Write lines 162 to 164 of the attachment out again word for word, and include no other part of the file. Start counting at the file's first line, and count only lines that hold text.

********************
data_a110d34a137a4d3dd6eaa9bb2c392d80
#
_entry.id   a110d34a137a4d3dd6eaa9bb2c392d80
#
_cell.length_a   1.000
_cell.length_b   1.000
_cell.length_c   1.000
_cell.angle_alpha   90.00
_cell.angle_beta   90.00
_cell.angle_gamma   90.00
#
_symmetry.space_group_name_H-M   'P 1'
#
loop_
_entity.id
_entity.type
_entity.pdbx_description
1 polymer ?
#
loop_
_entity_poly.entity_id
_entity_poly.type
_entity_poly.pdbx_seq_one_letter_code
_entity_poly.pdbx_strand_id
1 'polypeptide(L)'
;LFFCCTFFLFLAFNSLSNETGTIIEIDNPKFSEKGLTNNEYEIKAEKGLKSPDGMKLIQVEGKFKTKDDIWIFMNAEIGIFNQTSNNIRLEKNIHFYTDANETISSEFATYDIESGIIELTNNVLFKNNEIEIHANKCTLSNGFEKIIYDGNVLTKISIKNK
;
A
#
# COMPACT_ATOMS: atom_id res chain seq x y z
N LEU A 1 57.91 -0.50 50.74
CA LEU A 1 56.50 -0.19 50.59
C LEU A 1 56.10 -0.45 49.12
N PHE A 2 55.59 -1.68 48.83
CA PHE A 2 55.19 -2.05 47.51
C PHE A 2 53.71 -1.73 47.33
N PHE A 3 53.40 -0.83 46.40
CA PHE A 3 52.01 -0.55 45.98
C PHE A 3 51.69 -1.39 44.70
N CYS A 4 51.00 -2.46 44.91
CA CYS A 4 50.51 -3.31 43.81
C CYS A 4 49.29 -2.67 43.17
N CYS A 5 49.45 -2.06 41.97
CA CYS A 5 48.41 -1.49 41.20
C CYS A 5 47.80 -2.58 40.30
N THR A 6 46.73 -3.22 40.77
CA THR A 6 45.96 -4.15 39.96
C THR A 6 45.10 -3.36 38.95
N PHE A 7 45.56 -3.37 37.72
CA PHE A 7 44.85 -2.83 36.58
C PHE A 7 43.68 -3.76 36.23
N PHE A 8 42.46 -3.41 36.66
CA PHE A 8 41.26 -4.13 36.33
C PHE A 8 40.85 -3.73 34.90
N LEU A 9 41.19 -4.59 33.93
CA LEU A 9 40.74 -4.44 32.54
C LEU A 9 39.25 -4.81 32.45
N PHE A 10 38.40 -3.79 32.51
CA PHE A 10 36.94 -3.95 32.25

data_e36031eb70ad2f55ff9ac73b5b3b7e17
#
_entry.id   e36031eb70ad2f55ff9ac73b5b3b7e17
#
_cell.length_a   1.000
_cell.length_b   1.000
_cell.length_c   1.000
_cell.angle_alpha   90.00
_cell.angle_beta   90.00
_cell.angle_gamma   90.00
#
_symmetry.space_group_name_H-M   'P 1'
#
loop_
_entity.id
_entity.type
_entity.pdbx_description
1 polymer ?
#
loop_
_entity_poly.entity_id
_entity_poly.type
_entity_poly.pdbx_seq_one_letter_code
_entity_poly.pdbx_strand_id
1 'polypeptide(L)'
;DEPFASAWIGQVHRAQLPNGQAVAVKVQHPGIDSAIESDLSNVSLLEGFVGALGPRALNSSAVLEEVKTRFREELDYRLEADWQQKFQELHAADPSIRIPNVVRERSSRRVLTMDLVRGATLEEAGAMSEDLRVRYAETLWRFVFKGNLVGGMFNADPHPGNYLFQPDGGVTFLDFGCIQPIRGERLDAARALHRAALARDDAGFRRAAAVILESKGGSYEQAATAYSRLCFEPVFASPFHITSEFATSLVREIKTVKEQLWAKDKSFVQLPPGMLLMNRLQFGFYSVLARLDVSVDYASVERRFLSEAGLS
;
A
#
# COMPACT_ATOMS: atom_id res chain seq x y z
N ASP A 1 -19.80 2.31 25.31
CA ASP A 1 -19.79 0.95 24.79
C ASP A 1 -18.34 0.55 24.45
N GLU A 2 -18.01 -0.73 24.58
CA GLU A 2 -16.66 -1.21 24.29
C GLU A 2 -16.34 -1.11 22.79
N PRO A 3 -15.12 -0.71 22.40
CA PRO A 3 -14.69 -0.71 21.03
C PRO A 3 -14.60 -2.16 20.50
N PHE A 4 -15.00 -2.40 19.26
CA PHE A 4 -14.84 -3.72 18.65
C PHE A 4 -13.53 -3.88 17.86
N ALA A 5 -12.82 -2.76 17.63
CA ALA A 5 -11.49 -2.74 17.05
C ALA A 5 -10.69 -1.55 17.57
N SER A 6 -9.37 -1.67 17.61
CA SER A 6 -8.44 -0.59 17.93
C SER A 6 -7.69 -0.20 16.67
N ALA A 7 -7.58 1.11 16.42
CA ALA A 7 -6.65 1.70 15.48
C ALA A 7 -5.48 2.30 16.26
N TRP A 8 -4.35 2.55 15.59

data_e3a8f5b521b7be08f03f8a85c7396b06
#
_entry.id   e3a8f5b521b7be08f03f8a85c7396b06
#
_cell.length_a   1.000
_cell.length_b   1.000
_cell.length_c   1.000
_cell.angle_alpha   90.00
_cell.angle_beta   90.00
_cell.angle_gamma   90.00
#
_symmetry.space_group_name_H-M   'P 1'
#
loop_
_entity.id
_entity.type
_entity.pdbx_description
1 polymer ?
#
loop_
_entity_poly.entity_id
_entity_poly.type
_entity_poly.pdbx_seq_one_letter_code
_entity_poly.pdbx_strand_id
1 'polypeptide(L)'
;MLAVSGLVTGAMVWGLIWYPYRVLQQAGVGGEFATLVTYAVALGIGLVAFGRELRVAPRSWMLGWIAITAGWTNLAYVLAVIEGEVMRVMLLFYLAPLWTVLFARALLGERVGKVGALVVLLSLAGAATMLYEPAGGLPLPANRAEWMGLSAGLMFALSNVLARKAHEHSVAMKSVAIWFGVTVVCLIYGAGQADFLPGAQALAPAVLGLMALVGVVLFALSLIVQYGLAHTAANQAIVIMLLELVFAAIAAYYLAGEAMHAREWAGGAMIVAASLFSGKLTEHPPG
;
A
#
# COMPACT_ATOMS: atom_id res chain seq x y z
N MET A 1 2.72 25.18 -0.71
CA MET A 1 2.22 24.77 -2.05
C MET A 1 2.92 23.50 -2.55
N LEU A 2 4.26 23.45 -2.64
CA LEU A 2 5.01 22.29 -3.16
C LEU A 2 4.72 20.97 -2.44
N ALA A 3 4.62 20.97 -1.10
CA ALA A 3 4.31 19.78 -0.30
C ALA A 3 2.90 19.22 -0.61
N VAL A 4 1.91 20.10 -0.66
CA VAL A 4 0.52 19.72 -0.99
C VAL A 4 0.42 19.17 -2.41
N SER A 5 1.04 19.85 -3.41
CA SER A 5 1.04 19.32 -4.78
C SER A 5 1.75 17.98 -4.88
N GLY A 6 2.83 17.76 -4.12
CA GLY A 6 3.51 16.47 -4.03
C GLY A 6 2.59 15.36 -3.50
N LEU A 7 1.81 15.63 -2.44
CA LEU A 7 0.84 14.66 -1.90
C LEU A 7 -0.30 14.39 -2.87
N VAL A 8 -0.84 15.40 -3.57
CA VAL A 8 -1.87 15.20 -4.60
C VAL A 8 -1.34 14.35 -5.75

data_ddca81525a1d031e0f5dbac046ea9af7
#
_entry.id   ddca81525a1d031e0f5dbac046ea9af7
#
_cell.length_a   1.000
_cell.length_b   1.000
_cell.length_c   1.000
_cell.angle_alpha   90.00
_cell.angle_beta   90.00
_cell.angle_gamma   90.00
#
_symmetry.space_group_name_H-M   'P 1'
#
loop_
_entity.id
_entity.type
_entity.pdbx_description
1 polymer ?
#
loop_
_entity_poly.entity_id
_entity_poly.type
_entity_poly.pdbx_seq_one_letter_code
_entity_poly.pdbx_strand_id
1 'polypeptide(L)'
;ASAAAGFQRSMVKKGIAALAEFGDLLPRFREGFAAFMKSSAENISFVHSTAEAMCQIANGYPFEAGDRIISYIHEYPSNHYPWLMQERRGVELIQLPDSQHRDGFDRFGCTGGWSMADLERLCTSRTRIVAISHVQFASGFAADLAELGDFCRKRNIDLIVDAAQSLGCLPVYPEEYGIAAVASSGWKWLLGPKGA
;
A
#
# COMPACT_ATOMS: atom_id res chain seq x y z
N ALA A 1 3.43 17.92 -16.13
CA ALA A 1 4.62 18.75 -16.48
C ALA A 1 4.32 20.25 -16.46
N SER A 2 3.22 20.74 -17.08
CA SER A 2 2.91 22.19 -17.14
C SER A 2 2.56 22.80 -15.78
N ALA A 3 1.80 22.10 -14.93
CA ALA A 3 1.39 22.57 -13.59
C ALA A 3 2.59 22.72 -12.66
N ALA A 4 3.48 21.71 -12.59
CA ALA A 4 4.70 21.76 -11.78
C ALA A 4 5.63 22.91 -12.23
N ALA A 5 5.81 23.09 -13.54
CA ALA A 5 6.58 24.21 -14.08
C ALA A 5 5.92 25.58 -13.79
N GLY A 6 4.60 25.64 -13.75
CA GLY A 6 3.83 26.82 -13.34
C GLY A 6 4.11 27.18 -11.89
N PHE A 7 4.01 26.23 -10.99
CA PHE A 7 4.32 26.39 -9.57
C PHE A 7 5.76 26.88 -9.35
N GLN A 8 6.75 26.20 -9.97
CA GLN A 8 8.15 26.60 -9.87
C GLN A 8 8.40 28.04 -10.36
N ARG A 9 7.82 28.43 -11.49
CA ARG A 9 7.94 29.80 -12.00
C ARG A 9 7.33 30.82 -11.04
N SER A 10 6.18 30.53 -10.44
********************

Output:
C LEU A 7 -0.30 14.39 -2.87
N VAL A 8 -0.84 15.40 -3.57
CA VAL A 8 -1.87 15.20 -4.60